The study shows instances of the ad tag code on pages like the one below.
Google provides thorough documentation around the publisher requirements to qualify for each kind of ad, including TrueView.
Now, here's where it gets gnarly: Adalytics is calling shenanigans. They say the ad's placement on this particular platform is a hot mess of violations against Google's own TrueView rules.
One simple example is that Google requires that a video player not have its sound muted by default and must be audible at the time when an ad is intended to be rendered.
Despite that requirement, Adalytics cited examples where the publisher declared that the player was “muted” and was given a Trueview ad to run despite it being a violation of the policy and easily avoided.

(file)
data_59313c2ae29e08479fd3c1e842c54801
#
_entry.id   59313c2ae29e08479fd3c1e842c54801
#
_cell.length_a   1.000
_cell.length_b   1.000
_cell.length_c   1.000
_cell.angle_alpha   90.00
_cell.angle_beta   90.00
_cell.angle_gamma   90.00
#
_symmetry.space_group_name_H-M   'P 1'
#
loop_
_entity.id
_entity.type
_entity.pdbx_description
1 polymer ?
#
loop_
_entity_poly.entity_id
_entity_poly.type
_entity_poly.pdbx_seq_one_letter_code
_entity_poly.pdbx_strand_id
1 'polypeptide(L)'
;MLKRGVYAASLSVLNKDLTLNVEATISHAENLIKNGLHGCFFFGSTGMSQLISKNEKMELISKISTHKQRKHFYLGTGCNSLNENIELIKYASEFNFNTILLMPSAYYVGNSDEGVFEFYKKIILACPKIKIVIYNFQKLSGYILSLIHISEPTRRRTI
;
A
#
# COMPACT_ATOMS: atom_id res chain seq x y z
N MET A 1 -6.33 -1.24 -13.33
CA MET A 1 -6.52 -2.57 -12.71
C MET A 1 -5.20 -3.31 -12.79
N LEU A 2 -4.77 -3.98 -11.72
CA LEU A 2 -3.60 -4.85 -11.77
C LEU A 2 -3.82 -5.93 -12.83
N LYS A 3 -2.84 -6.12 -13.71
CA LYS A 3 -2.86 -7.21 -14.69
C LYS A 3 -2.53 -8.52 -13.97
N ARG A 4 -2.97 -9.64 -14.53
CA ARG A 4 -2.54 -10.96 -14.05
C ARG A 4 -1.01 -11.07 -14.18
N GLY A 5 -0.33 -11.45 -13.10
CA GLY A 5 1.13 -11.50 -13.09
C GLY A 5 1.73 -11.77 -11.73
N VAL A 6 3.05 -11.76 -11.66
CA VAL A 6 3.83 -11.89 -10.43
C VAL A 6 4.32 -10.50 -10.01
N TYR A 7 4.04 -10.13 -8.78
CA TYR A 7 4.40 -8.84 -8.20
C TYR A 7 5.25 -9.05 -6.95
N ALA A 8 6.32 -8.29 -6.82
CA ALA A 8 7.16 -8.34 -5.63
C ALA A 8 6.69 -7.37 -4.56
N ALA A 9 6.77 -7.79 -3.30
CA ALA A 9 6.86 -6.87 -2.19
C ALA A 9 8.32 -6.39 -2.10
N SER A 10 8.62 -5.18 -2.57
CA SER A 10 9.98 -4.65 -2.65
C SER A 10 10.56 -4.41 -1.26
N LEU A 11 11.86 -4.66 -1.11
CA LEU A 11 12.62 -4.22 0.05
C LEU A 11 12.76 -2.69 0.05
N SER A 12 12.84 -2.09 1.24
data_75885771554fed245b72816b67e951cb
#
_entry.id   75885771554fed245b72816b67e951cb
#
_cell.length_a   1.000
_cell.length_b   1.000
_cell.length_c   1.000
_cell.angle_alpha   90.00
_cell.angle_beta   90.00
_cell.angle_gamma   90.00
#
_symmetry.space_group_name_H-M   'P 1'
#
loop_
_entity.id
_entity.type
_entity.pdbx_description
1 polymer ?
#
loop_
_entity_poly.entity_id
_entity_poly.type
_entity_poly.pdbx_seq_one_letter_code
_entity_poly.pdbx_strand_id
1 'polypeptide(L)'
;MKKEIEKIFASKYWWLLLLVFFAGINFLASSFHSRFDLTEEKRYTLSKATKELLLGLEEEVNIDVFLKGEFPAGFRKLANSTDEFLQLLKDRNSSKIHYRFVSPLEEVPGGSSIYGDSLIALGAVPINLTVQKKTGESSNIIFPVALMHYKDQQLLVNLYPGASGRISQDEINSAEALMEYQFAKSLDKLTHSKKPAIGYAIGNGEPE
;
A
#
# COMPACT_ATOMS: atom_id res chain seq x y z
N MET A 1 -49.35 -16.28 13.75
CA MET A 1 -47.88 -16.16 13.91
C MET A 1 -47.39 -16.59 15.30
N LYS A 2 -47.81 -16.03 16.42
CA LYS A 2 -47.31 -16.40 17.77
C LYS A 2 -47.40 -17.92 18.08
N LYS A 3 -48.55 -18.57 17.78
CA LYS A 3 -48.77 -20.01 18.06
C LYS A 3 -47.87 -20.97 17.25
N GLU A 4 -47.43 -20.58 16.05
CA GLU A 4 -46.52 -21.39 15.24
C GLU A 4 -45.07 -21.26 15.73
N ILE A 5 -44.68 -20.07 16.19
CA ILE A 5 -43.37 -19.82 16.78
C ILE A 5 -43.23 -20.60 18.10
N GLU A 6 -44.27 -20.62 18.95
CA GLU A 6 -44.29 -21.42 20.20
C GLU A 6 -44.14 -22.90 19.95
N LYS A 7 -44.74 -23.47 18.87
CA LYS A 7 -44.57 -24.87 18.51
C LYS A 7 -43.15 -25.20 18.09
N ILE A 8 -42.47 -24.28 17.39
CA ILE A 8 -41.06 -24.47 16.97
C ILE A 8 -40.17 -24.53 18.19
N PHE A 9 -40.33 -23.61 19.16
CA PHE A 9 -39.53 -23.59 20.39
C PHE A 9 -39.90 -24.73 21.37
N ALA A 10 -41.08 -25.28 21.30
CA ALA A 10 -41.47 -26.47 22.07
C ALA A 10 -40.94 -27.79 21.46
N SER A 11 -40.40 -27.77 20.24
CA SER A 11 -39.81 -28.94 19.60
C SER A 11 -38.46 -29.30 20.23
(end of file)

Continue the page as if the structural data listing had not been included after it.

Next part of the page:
Question: How did this impression, and the hundreds of other observed occurrences like it in the Adalytics study, get logged in the ADH database for verification vendors to analyze?
Can the verification vendor identify or dispute it if it was logged as a legitimate TrueView ad in the ADH database? Or does the verification vendor simply concur?
Does Google catch these misrepresented impressions? If so, how successful are they at flagging them at scale? Does the verification vendor get notified via ADH of each instance where Google identified a violating impression?
Google’s blog post says that not every impression that runs is charged back to the publisher.